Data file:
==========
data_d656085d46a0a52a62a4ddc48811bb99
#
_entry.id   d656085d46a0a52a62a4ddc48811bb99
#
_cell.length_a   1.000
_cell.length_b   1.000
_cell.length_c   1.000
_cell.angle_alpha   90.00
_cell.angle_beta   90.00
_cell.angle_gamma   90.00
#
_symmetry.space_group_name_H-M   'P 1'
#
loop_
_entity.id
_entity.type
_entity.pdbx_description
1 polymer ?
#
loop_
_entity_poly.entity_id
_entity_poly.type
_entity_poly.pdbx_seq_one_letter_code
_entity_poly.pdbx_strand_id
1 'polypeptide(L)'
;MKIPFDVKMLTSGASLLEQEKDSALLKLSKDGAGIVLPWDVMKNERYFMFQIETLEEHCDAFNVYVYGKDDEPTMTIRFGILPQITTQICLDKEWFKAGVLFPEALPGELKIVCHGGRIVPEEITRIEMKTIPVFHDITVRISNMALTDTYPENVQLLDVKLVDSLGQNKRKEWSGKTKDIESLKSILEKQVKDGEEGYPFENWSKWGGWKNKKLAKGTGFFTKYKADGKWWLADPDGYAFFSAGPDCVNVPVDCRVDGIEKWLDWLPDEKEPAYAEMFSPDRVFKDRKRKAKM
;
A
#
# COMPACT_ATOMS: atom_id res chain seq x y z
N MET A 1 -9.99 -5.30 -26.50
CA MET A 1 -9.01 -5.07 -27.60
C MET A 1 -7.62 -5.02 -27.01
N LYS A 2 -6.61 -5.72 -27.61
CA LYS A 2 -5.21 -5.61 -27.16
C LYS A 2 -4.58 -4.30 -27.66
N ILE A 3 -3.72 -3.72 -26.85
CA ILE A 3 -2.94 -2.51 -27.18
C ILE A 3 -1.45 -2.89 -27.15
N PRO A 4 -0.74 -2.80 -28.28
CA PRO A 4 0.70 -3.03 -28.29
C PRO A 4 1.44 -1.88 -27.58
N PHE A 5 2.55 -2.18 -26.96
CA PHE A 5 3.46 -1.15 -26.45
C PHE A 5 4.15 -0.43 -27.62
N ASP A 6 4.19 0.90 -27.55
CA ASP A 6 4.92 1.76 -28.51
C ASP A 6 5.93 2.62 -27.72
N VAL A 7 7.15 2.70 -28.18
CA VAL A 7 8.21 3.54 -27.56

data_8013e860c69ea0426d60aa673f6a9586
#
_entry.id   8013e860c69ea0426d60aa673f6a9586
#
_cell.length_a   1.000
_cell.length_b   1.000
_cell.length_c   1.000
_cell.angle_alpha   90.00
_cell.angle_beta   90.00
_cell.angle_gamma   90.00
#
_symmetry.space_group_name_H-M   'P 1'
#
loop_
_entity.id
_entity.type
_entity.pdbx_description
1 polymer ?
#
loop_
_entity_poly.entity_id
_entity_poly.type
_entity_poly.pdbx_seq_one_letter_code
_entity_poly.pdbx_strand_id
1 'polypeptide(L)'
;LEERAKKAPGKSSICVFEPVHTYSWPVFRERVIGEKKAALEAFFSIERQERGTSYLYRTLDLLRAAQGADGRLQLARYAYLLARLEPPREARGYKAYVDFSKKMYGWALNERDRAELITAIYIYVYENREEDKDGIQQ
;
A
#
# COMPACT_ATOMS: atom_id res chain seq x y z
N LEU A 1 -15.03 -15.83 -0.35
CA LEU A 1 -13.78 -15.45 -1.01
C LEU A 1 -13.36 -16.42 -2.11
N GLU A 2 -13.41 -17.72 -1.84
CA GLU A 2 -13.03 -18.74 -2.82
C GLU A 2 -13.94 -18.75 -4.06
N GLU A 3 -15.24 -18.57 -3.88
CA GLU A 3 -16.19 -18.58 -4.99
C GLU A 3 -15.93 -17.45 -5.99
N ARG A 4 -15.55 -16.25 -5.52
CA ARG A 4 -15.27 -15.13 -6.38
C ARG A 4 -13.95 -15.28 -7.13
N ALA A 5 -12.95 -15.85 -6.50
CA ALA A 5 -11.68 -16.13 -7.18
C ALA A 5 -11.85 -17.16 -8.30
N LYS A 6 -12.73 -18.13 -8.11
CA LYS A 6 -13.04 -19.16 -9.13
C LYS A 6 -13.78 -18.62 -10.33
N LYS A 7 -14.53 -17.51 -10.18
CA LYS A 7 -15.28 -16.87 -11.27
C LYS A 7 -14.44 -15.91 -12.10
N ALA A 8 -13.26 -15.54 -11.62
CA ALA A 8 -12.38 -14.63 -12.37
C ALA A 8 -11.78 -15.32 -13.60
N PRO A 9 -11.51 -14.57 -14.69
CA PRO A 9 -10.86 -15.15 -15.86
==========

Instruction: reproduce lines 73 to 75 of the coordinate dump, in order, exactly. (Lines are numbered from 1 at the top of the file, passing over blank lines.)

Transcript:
_entity_poly.pdbx_seq_one_letter_code
_entity_poly.pdbx_strand_id
1 'polypeptide(L)'